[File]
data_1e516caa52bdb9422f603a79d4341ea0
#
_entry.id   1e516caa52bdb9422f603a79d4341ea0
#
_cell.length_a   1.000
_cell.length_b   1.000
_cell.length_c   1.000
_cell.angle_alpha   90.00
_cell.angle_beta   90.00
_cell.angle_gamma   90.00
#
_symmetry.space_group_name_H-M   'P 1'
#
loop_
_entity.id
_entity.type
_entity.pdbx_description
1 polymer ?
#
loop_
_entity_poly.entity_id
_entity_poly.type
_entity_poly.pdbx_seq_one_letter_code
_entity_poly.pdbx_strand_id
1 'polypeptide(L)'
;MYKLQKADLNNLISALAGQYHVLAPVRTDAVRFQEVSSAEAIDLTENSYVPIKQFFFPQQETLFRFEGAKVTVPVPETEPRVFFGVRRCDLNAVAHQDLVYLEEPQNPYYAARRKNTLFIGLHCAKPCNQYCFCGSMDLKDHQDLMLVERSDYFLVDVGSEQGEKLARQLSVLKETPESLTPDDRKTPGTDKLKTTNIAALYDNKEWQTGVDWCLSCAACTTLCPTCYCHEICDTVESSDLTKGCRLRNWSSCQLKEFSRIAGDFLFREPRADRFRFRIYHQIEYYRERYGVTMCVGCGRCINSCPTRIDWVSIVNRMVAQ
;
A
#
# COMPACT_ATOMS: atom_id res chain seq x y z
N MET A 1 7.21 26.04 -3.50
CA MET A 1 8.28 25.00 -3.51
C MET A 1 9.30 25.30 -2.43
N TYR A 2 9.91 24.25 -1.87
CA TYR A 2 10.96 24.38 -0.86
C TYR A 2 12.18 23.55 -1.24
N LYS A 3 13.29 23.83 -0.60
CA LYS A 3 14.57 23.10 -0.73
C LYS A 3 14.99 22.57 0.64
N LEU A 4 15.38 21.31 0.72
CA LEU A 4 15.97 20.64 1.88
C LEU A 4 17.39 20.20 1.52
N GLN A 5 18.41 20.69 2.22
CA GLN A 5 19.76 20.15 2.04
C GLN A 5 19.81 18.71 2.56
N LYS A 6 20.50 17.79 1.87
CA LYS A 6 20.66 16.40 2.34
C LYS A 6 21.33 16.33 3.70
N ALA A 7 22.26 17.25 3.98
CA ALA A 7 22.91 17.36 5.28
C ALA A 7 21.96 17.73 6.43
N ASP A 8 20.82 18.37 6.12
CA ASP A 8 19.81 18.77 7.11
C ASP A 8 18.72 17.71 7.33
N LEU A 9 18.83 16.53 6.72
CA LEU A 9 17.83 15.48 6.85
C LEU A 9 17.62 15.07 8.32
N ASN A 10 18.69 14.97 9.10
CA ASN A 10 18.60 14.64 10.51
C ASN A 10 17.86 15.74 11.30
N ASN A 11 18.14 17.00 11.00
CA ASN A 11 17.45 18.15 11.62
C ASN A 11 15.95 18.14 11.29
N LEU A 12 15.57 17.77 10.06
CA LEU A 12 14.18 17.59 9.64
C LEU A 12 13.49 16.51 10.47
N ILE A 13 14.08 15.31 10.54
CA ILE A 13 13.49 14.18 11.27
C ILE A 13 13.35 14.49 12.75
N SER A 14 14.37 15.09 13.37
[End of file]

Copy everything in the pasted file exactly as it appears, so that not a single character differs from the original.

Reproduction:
data_1e516caa52bdb9422f603a79d4341ea0
#
_entry.id   1e516caa52bdb9422f603a79d4341ea0
#
_cell.length_a   1.000
_cell.length_b   1.000
_cell.length_c   1.000
_cell.angle_alpha   90.00
_cell.angle_beta   90.00
_cell.angle_gamma   90.00
#
_symmetry.space_group_name_H-M   'P 1'
#
loop_
_entity.id
_entity.type
_entity.pdbx_description
1 polymer ?
#
loop_
_entity_poly.entity_id
_entity_poly.type
_entity_poly.pdbx_seq_one_letter_code
_entity_poly.pdbx_strand_id
1 'polypeptide(L)'
;MYKLQKADLNNLISALAGQYHVLAPVRTDAVRFQEVSSAEAIDLTENSYVPIKQFFFPQQETLFRFEGAKVTVPVPETEPRVFFGVRRCDLNAVAHQDLVYLEEPQNPYYAARRKNTLFIGLHCAKPCNQYCFCGSMDLKDHQDLMLVERSDYFLVDVGSEQGEKLARQLSVLKETPESLTPDDRKTPGTDKLKTTNIAALYDNKEWQTGVDWCLSCAACTTLCPTCYCHEICDTVESSDLTKGCRLRNWSSCQLKEFSRIAGDFLFREPRADRFRFRIYHQIEYYRERYGVTMCVGCGRCINSCPTRIDWVSIVNRMVAQ
;
A
#
# COMPACT_ATOMS: atom_id res chain seq x y z
N MET A 1 7.21 26.04 -3.50
CA MET A 1 8.28 25.00 -3.51
C MET A 1 9.30 25.30 -2.43
N TYR A 2 9.91 24.25 -1.87
CA TYR A 2 10.96 24.38 -0.86
C TYR A 2 12.18 23.55 -1.24
N LYS A 3 13.29 23.83 -0.60
CA LYS A 3 14.57 23.10 -0.73
C LYS A 3 14.99 22.57 0.64
N LEU A 4 15.38 21.31 0.72
CA LEU A 4 15.97 20.64 1.88
C LEU A 4 17.39 20.20 1.52
N GLN A 5 18.41 20.69 2.22
CA GLN A 5 19.76 20.15 2.04
C GLN A 5 19.81 18.71 2.56
N LYS A 6 20.50 17.79 1.87
CA LYS A 6 20.66 16.40 2.34
C LYS A 6 21.33 16.33 3.70
N ALA A 7 22.26 17.25 3.98
CA ALA A 7 22.91 17.36 5.28
C ALA A 7 21.96 17.73 6.43
N ASP A 8 20.82 18.37 6.12
CA ASP A 8 19.81 18.77 7.11
C ASP A 8 18.72 17.71 7.33
N LEU A 9 18.83 16.53 6.72
CA LEU A 9 17.83 15.48 6.85
C LEU A 9 17.62 15.07 8.32
N ASN A 10 18.69 14.97 9.10
CA ASN A 10 18.60 14.64 10.51
C ASN A 10 17.86 15.74 11.30
N ASN A 11 18.14 17.00 11.00
CA ASN A 11 17.45 18.15 11.62
C ASN A 11 15.95 18.14 11.29
N LEU A 12 15.57 17.77 10.06
CA LEU A 12 14.18 17.59 9.64
C LEU A 12 13.49 16.51 10.47
N ILE A 13 14.08 15.31 10.54
CA ILE A 13 13.49 14.18 11.27
C ILE A 13 13.35 14.49 12.75
N SER A 14 14.37 15.09 13.37